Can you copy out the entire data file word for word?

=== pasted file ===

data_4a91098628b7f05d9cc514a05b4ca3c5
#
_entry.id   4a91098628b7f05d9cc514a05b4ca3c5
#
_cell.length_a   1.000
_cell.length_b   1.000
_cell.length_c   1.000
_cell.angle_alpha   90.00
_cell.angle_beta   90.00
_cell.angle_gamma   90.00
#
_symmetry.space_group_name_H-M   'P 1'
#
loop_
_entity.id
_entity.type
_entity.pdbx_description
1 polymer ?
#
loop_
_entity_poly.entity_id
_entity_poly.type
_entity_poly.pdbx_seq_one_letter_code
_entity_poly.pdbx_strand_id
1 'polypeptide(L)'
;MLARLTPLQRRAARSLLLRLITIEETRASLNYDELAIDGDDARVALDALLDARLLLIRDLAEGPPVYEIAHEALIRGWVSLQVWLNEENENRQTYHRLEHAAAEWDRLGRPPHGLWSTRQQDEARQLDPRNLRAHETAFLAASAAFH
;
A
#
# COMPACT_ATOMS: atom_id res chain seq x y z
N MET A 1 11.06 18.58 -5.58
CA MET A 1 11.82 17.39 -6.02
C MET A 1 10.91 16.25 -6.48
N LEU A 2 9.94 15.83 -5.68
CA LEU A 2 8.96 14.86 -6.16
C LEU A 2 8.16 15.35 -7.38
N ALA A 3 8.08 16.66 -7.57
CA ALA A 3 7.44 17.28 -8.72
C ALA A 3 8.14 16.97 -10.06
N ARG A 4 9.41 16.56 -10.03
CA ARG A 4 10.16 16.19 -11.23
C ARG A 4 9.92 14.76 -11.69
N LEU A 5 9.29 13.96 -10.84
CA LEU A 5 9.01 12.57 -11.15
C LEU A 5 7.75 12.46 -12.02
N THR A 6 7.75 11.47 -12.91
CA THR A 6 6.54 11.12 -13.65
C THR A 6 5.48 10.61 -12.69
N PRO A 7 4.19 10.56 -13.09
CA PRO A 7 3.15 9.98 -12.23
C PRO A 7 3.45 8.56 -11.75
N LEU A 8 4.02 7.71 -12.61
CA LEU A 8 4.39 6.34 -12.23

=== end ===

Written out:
data_4a91098628b7f05d9cc514a05b4ca3c5
#
_entry.id   4a91098628b7f05d9cc514a05b4ca3c5
#
_cell.length_a   1.000
_cell.length_b   1.000
_cell.length_c   1.000
_cell.angle_alpha   90.00
_cell.angle_beta   90.00
_cell.angle_gamma   90.00
#
_symmetry.space_group_name_H-M   'P 1'
#
loop_
_entity.id
_entity.type
_entity.pdbx_description
1 polymer ?
#
loop_
_entity_poly.entity_id
_entity_poly.type
_entity_poly.pdbx_seq_one_letter_code
_entity_poly.pdbx_strand_id
1 'polypeptide(L)'
;MLARLTPLQRRAARSLLLRLITIEETRASLNYDELAIDGDDARVALDALLDARLLLIRDLAEGPPVYEIAHEALIRGWVSLQVWLNEENENRQTYHRLEHAAAEWDRLGRPPHGLWSTRQQDEARQLDPRNLRAHETAFLAASAAFH
;
A
#
# COMPACT_ATOMS: atom_id res chain seq x y z
N MET A 1 11.06 18.58 -5.58
CA MET A 1 11.82 17.39 -6.02
C MET A 1 10.91 16.25 -6.48
N LEU A 2 9.94 15.83 -5.68
CA LEU A 2 8.96 14.86 -6.16
C LEU A 2 8.16 15.35 -7.38
N ALA A 3 8.08 16.66 -7.57
CA ALA A 3 7.44 17.28 -8.72
C ALA A 3 8.14 16.97 -10.06
N ARG A 4 9.41 16.56 -10.03
CA ARG A 4 10.16 16.19 -11.23
C ARG A 4 9.92 14.76 -11.69
N LEU A 5 9.29 13.96 -10.84
CA LEU A 5 9.01 12.57 -11.15
C LEU A 5 7.75 12.46 -12.02
N THR A 6 7.75 11.47 -12.91
CA THR A 6 6.54 11.12 -13.65
C THR A 6 5.48 10.61 -12.69
N PRO A 7 4.19 10.56 -13.09
CA PRO A 7 3.15 9.98 -12.23
C PRO A 7 3.45 8.56 -11.75
N LEU A 8 4.02 7.71 -12.61
CA LEU A 8 4.39 6.34 -12.23